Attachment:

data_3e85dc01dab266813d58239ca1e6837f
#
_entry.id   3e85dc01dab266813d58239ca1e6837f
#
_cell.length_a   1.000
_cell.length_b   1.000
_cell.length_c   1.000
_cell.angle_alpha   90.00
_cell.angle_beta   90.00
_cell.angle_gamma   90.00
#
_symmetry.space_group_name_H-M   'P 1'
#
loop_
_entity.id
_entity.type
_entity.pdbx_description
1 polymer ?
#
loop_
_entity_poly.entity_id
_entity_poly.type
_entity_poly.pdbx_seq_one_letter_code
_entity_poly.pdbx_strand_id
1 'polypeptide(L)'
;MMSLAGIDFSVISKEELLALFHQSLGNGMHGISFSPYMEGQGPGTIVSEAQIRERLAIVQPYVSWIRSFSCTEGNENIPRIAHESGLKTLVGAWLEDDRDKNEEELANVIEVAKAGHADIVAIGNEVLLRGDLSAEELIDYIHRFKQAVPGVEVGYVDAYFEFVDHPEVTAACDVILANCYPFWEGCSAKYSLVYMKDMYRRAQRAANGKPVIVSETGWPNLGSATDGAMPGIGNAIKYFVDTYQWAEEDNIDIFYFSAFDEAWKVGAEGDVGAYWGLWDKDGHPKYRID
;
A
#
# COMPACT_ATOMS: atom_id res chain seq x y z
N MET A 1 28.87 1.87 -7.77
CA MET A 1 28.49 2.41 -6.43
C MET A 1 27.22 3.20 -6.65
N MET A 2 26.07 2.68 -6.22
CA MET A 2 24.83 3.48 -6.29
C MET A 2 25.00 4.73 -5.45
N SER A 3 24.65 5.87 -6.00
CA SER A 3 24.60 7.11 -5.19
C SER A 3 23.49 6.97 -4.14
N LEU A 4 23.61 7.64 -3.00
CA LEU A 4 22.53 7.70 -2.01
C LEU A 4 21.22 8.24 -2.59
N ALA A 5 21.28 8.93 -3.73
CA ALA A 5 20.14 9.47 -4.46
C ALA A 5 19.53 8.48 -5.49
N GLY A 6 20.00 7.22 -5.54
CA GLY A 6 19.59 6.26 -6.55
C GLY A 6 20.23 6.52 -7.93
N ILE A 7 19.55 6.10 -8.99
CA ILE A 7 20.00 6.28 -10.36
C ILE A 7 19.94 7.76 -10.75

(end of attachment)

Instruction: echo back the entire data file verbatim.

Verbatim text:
data_3e85dc01dab266813d58239ca1e6837f
#
_entry.id   3e85dc01dab266813d58239ca1e6837f
#
_cell.length_a   1.000
_cell.length_b   1.000
_cell.length_c   1.000
_cell.angle_alpha   90.00
_cell.angle_beta   90.00
_cell.angle_gamma   90.00
#
_symmetry.space_group_name_H-M   'P 1'
#
loop_
_entity.id
_entity.type
_entity.pdbx_description
1 polymer ?
#
loop_
_entity_poly.entity_id
_entity_poly.type
_entity_poly.pdbx_seq_one_letter_code
_entity_poly.pdbx_strand_id
1 'polypeptide(L)'
;MMSLAGIDFSVISKEELLALFHQSLGNGMHGISFSPYMEGQGPGTIVSEAQIRERLAIVQPYVSWIRSFSCTEGNENIPRIAHESGLKTLVGAWLEDDRDKNEEELANVIEVAKAGHADIVAIGNEVLLRGDLSAEELIDYIHRFKQAVPGVEVGYVDAYFEFVDHPEVTAACDVILANCYPFWEGCSAKYSLVYMKDMYRRAQRAANGKPVIVSETGWPNLGSATDGAMPGIGNAIKYFVDTYQWAEEDNIDIFYFSAFDEAWKVGAEGDVGAYWGLWDKDGHPKYRID
;
A
#
# COMPACT_ATOMS: atom_id res chain seq x y z
N MET A 1 28.87 1.87 -7.77
CA MET A 1 28.49 2.41 -6.43
C MET A 1 27.22 3.20 -6.65
N MET A 2 26.07 2.68 -6.22
CA MET A 2 24.83 3.48 -6.29
C MET A 2 25.00 4.73 -5.45
N SER A 3 24.65 5.87 -6.00
CA SER A 3 24.60 7.11 -5.19
C SER A 3 23.49 6.97 -4.14
N LEU A 4 23.61 7.64 -3.00
CA LEU A 4 22.53 7.70 -2.01
C LEU A 4 21.22 8.24 -2.59
N ALA A 5 21.28 8.93 -3.73
CA ALA A 5 20.14 9.47 -4.46
C ALA A 5 19.53 8.48 -5.49
N GLY A 6 20.00 7.22 -5.54
CA GLY A 6 19.59 6.26 -6.55
C GLY A 6 20.23 6.52 -7.93
N ILE A 7 19.55 6.10 -8.99
CA ILE A 7 20.00 6.28 -10.36
C ILE A 7 19.94 7.76 -10.75